Happiness

‘The Kingdom’ Is the Strangest Medical Drama You’ll Ever See

The Kingdom, Lars von Trier’s 1990s miniseries about the supernatural goings-on in a Copenhagen hospital, isn’t your average medical drama. The focus isn’t on mass emergencies, rushed consultations, or code blues. Instead, the first episode features a tedious argument about who has administrative clearance to order CT scans. Also: A medical student steals a cadaver’s head, an occultist masquerading as a patient goes ghost-hunting, and two seemingly clairvoyant dishwashers offer cryptic commentary. The Kingdom is less ER than it is Scrubs by way of Twin Peaks—a hospital farce with paranormal tendencies.

By the end of the pilot, however, it’s obvious that von Trier is making more than a spooky workplace comedy. The most haunting scene is one not in which we glimpse ghosts, but in which we learn that the hospital’s celebrated neurosurgeon botched an operation that left a young girl with catastrophic brain damage. Many such acts of malpractice and medical machismo dominate the original eight episodes. Some events are played for laughs—for instance, the chaos that ensues when one doctor tries to turn another into a zombie—but the critique is clear. Even as the show focuses on unearthly forces, it insists that the true enemies are closer at hand, walking the corridors in white coats, and occasionally gathering for frat-like “lodge” rituals. In The Kingdom, cronyism, bureaucratic inertia, and medical hubris do more harm than any ghoul.

Put another way, the show offers a crash course in what the philosopher Hannah Arendt called the “banality of evil.” Von Trier might seem to be an unlikely messenger for this critique, given his previous pro-Nazi musings, but here he aims his impudence at the arrogance of a blinkered elite more concerned with, say, securing a private parking space than with their patients’ lives. Or, as one of the dishwashing prophets puts it, offering his own appraisal of the growing chaos, “It may start as stupidity but it will end as evil.” That line could very well serve as a motto for the series, which is returning after 25 years for a third and final season, titled The Kingdom Exodus. The first new episode aired on Mubi yesterday, following the rerelease of the first two seasons earlier this month; the remaining four episodes will air weekly.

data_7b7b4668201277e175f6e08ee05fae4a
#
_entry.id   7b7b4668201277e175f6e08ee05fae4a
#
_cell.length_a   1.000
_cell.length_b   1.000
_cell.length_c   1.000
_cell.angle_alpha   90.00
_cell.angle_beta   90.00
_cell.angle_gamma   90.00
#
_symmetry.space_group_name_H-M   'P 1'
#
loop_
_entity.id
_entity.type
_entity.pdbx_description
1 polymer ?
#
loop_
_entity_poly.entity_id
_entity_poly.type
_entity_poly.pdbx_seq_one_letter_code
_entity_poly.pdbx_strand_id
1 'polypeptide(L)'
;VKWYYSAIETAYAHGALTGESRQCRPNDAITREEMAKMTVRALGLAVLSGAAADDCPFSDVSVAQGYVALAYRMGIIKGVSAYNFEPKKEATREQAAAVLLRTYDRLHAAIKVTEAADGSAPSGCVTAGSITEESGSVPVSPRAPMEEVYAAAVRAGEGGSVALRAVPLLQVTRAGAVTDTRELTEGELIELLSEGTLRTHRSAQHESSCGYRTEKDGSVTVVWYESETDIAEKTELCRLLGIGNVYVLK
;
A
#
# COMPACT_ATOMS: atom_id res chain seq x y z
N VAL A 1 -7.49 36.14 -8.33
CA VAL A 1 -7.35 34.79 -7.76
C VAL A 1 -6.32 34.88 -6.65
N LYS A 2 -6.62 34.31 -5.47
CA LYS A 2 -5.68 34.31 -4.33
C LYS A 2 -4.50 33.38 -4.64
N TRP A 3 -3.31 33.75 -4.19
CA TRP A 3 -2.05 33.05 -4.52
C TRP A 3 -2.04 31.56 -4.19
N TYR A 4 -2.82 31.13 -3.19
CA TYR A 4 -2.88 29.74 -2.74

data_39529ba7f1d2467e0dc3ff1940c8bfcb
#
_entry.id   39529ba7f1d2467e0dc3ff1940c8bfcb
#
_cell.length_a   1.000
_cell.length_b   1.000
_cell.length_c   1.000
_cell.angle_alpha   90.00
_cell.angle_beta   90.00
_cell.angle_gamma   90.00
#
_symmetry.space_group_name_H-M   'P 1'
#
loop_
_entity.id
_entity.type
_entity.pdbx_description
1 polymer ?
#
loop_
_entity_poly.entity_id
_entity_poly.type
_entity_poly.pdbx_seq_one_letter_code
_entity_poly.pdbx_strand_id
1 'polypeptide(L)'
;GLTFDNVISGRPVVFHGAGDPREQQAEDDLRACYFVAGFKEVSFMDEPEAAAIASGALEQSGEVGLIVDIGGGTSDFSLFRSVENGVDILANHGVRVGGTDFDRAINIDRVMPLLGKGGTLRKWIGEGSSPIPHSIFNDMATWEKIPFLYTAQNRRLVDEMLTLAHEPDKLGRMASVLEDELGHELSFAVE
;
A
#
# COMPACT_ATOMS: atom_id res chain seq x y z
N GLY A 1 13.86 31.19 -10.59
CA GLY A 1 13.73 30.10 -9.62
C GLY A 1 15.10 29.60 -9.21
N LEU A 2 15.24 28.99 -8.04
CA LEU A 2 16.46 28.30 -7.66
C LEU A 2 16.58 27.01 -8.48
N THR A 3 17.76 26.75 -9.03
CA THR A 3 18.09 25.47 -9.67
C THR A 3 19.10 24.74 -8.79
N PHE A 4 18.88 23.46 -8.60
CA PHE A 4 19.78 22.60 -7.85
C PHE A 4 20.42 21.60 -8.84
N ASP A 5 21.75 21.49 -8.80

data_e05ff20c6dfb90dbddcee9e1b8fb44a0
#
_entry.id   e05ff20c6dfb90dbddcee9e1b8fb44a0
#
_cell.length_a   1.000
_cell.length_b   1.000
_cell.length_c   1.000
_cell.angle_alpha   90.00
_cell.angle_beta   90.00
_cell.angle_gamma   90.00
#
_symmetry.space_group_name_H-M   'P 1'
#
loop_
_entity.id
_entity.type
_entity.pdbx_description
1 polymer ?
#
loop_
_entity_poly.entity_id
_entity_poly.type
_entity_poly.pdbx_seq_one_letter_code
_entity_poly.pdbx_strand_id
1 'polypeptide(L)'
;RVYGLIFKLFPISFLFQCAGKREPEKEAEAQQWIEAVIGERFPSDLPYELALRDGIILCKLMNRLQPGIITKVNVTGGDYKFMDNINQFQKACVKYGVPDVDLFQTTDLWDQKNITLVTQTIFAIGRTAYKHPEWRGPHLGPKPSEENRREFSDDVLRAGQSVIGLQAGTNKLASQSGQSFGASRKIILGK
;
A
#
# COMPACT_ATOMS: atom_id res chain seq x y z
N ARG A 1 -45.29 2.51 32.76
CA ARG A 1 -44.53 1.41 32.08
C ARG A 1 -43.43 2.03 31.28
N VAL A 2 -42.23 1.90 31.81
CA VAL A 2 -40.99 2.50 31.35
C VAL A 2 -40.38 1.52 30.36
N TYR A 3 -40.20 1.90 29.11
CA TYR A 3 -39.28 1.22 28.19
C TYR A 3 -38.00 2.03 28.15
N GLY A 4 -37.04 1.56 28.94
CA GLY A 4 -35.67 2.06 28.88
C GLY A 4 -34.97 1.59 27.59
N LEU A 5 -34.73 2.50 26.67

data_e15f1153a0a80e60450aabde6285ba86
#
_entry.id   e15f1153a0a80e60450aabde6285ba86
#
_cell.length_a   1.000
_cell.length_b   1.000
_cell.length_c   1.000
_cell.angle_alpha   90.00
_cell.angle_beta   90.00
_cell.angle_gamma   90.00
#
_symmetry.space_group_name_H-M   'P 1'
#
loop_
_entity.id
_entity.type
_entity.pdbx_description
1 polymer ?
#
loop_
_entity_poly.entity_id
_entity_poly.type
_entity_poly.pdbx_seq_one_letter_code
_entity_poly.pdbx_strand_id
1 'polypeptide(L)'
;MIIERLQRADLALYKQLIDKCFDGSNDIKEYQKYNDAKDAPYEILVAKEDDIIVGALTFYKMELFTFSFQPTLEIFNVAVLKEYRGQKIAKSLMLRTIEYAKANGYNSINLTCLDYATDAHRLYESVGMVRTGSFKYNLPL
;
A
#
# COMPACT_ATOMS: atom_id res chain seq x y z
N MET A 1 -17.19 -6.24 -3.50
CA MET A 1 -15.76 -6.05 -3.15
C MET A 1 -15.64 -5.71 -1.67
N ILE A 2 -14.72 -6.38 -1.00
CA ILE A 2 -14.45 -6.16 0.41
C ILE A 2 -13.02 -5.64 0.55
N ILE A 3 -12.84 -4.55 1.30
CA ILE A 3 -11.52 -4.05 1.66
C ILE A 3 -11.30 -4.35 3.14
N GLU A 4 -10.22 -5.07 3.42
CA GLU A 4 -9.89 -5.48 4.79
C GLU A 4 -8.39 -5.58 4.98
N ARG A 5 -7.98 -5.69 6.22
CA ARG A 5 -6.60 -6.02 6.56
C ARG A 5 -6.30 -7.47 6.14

The timing is auspicious, given that the series’ satire of institutional incompetence seems custom-made for our current moment. Consider the the eerie prologue that precedes the original episodes: As a camera pans across a desaturated, fog-covered expanse, a voice-over solemnly informs us that these are the boggy grounds on which the hospital was built to house “the best brains in the nation and the most perfect technology.” But, we’re told, “tiny signs of fatigue are appearing in the solid, modern edifice.” The idea of a public institution built on a compromised foundation will have new resonance for American viewers, who, in the past decade, have witnessed a series of staggering systemic failures—of democracy, public health, and civic infrastructure. When, later in the first episode, an orderly announces that “the water has undermined everything,” it’s hard not to see the show’s portrayal of a sinking behemoth as a metaphor for our own national predicament.